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Old March 30, 2009, 05:26 PM   #1
maestro pistolero
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Private party transfer through CA FFL

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Can my buddy in CA buy a used XD or M&P online,
provided, of course, that that magazines are no more than ten rounds and that he uses a local FFL?

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maestro pistolero, yes... with caveats.

1 - The specific XD or M&P model must be on this list. There are exceptions for large-ish single-action revolvers, (I believe) single-shots, and C&R guns, but the XD and M&P doesn't fall under any of those.

2 - The sending FFL (I don't believe regular people can do this) must fill out a little paperwork with the California DOJ and get permission to send the gun into California. It's a little bit obnoxious. There are a number of middle-man FFLs who will do the paperwork if the sending one doesn't want to, but that costs another $70+. Freakshow Manufacturing does some, but he's severely backlogged - I have a rifle waiting for six weeks and counting in his shop right now - so... there you go.
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Thanks, I saw this on that link http://certguns.doj.ca.gov/:
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Private party transfers, curio/relic handguns, certain single-action revolvers, and pawn/consignment returns are exempt from this requirement.
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This would be a private party transfer through a CA FFL. Someone on a gun blog in, say, georgia, has a used gun that my friend is interested in purchasing. It has only ten round magazines. It may or may not be on the list, but it definitely is not a assault weapon. Legal?

Last edited by maestro pistolero; March 30, 2009 at 05:33 PM.
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Old March 30, 2009, 06:35 PM   #2
Adrian
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"Private party transfer" has a special meaning in California. There's a special bit of $35 paperwork you have to fill out for it, and it requires that both people be present and have CA government-issued ID.

Since the gun is coming from out of California, it's still subject to the List. :barf:
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Old March 30, 2009, 06:55 PM   #3
maestro pistolero
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Quote:
it's still subject to the List.
Even though it's used? If so, that certainly disqualifies a lot of guns.
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Old March 30, 2009, 07:20 PM   #4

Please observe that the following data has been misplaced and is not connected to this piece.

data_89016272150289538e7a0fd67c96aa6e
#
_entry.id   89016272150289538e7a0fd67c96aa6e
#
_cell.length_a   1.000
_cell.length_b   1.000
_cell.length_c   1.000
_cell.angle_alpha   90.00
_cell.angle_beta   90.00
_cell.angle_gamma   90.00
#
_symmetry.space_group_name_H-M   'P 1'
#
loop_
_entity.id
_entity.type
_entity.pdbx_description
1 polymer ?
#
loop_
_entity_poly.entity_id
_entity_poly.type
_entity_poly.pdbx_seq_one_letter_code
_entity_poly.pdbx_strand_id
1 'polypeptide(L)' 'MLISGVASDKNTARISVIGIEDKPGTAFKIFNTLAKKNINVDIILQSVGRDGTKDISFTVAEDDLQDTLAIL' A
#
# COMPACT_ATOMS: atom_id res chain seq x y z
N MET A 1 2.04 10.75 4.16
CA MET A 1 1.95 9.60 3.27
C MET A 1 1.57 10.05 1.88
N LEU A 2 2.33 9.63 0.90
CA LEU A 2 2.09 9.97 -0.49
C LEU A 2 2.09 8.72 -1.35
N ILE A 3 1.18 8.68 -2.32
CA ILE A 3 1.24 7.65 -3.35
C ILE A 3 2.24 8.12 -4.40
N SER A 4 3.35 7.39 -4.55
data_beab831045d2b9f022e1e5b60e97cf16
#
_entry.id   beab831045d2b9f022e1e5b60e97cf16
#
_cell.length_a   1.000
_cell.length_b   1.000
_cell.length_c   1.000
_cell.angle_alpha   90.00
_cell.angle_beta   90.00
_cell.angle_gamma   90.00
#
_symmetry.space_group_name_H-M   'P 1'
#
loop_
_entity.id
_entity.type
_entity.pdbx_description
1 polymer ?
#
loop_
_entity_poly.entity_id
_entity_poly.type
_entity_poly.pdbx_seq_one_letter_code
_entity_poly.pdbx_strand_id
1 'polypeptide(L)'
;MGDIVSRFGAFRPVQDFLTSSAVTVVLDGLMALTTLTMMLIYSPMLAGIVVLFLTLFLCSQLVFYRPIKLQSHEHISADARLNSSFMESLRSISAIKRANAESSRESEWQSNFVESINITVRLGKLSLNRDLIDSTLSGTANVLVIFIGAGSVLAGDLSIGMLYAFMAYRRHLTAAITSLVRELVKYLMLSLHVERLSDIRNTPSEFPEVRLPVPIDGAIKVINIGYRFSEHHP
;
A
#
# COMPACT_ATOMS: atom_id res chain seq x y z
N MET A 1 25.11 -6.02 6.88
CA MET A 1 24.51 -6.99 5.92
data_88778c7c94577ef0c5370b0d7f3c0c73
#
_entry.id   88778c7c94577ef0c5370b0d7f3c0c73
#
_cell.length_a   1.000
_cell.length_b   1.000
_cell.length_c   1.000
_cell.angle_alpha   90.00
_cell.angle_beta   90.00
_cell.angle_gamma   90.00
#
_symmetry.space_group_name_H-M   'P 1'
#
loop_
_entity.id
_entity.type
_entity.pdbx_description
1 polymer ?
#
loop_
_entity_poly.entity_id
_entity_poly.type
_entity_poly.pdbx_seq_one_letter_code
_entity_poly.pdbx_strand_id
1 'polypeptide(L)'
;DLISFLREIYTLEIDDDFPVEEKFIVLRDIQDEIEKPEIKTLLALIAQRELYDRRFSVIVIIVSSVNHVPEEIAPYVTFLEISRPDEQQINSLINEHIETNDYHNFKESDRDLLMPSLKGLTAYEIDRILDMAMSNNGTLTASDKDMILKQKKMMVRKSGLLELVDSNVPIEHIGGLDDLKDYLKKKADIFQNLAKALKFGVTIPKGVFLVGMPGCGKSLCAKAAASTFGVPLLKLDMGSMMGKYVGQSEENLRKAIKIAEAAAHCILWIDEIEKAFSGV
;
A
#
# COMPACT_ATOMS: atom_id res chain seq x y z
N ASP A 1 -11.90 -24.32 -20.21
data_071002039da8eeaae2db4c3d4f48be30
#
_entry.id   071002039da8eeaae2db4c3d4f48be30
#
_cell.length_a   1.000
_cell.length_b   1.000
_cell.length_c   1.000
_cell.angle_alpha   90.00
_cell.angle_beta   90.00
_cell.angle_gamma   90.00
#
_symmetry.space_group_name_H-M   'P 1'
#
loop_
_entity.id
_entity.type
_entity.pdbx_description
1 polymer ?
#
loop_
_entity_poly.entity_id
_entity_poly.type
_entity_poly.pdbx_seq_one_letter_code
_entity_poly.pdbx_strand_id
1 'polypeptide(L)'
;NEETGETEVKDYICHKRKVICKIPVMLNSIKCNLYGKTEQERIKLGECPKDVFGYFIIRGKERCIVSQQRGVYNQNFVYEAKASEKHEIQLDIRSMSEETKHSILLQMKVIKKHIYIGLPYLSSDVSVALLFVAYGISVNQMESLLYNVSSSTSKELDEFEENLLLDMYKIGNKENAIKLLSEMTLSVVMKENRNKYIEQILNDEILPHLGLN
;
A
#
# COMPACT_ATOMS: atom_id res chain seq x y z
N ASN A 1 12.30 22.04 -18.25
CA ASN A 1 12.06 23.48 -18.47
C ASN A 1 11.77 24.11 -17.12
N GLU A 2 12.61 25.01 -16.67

Adrian
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Yeah, tell us about it. It's backdoor ban. You can buy anything on the list... and then the conditions for the list get tighter and tighter. For example, you can't add a new gun unless it has a loaded chamber indicator and a magazine disconnect, and the DOJ is very persnickety about what counts as a "loaded chamber indicator". Next year they're hoping to add microstamping to the list of requirements.

As older models get discontinued or dropped from the list (manufacturers have to pay a fee every year to stay on the list) and newer models don't make the cut (or don't even get submitted), Californians have fewer and fewer options. Eventually, well, they didn't outright ban handguns, did they? It's not their fault nobody makes guns that meet their "safety" requirements.
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Old March 31, 2009, 09:53 AM   #5
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Quote:
"Private party transfer" has a special meaning in California. There's a special bit of $35 paperwork you have to fill out for it, and it requires that both people be present and have CA government-issued ID.

Since the gun is coming from out of California, it's still subject to the List.
Adrian,

That information is incorrect.
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Old March 31, 2009, 10:04 AM   #6
sholling
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The private party transfer exemption to the list is for in-state private party transfers only. State to state private party sales are still subject to the list. Note that the list is more specific than it appears because it's SKU number specific even though the DOJ doesn't publish those SKU numbers.
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Old March 31, 2009, 10:56 AM   #7
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Quote:
The private party transfer exemption to the list is for in-state private party transfers only. State to state private party sales are still subject to the list. Note that the list is more specific than it appears because it's SKU number specific even though the DOJ doesn't publish those SKU numbers.
Would you please post a citation to the law that is the basis for your statement?
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Old March 31, 2009, 11:59 AM   #8
Adrian
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NavyLT, see the answer from one of the DOJ analysts in an older thread.

Whether this is a strict legal interpretation or not, it's the DOJ's stance on the matter right now, and behaving otherwise is a good way to end up on the wrong end of a prosecution.

The Calguns Foundation believes they've found a workaround (involving transferring the bare frame, which is not a "handgun", then sending the other parts separately direct to the new owner), but that is still waiting on the Office of Adminstrative Law's stamp of approval.
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Old March 31, 2009, 03:39 PM   #9
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Thanks! I appreciate the extra info, appears as if you are correct. They should define private party transaction in the statutes.
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